Thailand has a lot of potential but it should be warned by mistakes made in the past. Getting teachers to use tablet PCs in grade 1 is probably an educational innovation of a larger scope than the proposed paradigm shift from a teacher centered to a learner centered teaching style, the aim of the 1999 Educational Reform. It requires a thorough rethinking of how we approach learning and teaching in Thailand. Although Secretary General for the Office of the Basic Education Commission (OBEC) Chinnapat Bhumirat has announced that a manual is being developed to train Thai teachers how to use tablet PCs in education, its success is far from guaranteed if we have to judge it by the success rate of the implementation of last 1999 Education Reform. Thailand should be careful not to take success of educational innovation for granted on the basis of policy changes only.

Sunday, January 16, 2011

QR codes in English language teaching

I have just set my students an assignment in which I sent them a QR code of the website of our university's M.Ed in TESOL website. I have not told them it's called a QR code.

The quest is to find out what the picture/code is and how they can use it in their class. The objective is for them to use the internet in their search to unravel the code of the picture, download the apps onto their cellphone and view the website. This will not only improve my students' level of computer literacy and knowledge about online applications that can be used in class, but also show them the concept of 'hard fun' rather than just fun. (The concept and rationale of hard fun is explained in an article by Chris Johnson of NIDA called "Games, really?"

In addition I hope this will encourage them to think about ways in which they can get their English language learners to use their cell phones in class effectively within an educational framework with for instance QR codes in a PowerPoint Presentation.

I believe that using simple apps like this in class as part of an assignment, for instance a web-based information gap activity in which the assignment is posted online, will increase students' social and cognitive engagement in class in a pedagogically responsible way.

I hope that my students will find this website by using google with the right search terms in the labels that I have used for this post.

Monday, November 17, 2008

Overview of points addressed in assessment and evaluation class

Dear students,
In short, below you'll find an outline and some references to the points discussed in class today.

Factors influencing SLA:

L1. First language interference is a delicate issue. The extend to which it influences depends on the distance or the degree of difference between the L1 and L2. For more info on that pages 85-87 of the Lightbown and Spada book.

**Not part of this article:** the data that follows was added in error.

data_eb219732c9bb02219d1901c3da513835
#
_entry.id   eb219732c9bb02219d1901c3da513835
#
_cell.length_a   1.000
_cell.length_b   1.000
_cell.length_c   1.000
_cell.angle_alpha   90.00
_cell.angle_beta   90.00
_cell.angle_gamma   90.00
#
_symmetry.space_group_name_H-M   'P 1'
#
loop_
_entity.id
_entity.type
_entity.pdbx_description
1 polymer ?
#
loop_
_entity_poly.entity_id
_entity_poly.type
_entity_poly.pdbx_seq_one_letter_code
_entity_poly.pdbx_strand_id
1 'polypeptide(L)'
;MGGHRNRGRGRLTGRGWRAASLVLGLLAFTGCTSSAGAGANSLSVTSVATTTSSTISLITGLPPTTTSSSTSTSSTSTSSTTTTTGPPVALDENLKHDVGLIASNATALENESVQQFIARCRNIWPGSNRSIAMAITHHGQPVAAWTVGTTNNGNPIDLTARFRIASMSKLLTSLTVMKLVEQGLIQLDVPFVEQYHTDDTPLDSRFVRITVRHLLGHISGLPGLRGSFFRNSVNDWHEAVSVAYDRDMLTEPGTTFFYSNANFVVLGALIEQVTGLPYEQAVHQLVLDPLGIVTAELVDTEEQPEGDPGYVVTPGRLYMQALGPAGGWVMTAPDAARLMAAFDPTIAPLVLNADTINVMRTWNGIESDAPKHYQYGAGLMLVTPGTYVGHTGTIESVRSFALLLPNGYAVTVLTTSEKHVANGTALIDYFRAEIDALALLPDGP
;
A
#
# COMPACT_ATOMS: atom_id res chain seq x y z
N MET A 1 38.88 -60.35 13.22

Major points: Grammar and syntax can influence L2 learning. Example: English uses verb inflections to add tense. Thai adds extra words to add tense to a message.
Word order is another example. English uses subject verb inversion in some cases of question formation. Thai has more freedom in word order without changing the meaning of the sentence.
Phonology and phonetics: First language Intonation and stress patterns can create difficulties in communication or even lead to a communicative break down. Thai is a tonal language. English is a stress timed language. English uses tones to add intention to a sentence. Thai uses tones to change the meaning of a word. In this case more problems would occur for the English speaker learning Thai than the Thai speaker learning English as far as tones are concerned.

Culture: Different mindsets lead to different associations of words and concepts. Concepts have different words in different cultures even though they might share the same language. Basically, a Thai learner of English will use English words that are closer to the perception of a Thai concept than someone from Europe would do.
Example given in class: fixed expressions with figurative meaning “What’s up?”. These are culturally related expressions that are often not easily translated if at all. They come forth from different behaviors in communication and different social relations. Think about the way of addressing someone in Thai, Pi and Nong, and the different names for family relations from father and mother’s side. In more general terms we say that different cultures have different communicative rules and strategies.

Language anxiety: this is the feeling of excitement, fear, anxiety that comes up when is learner is prompted to use the target language. It will impair second language production. Language anxiety is mostly associated with speaking skills but has also been found in writing and listening.

Motivation. The desire to master a certain skill and the willingness to put effort into learning this skill.
Motivated students have a desire to achieve a goal and this goal is some degree of proficiency in the target language. Motivation is considered to be one of the most if not the most influential factor in language learning.

Learner environment: Creating an encouraging and positive atmosphere will definitely increase the satisfaction of the learner. A good learning atmosphere is a prerequisite to learning languages it helps you and the student. A positive attitude toward the learning environment is stimulating the second language achievement in general.

The student. Students, learners, they are individuals. They have feelings, emotions and a history. As language learning is quite a personal experience these factors play a role in language learning as well. Some days students don’t want to learn, some days they’re great. It’s not up to you as a teacher to force students to learn anything. You can facilitate the language learning process through the above mentioned factors but you can’t push students.

Teacher: You as a teacher are largely responsible for the atmosphere in class. If you’re a repressive teacher your classes will feel different than a largely facilitating teacher who emphasizes students’ responsibility in language learning. You’re important as you’re an entity in the class who determines a lot but as it comes to learning and skills development, the students are the most important in class and you’re a facilitating factor in the learning process.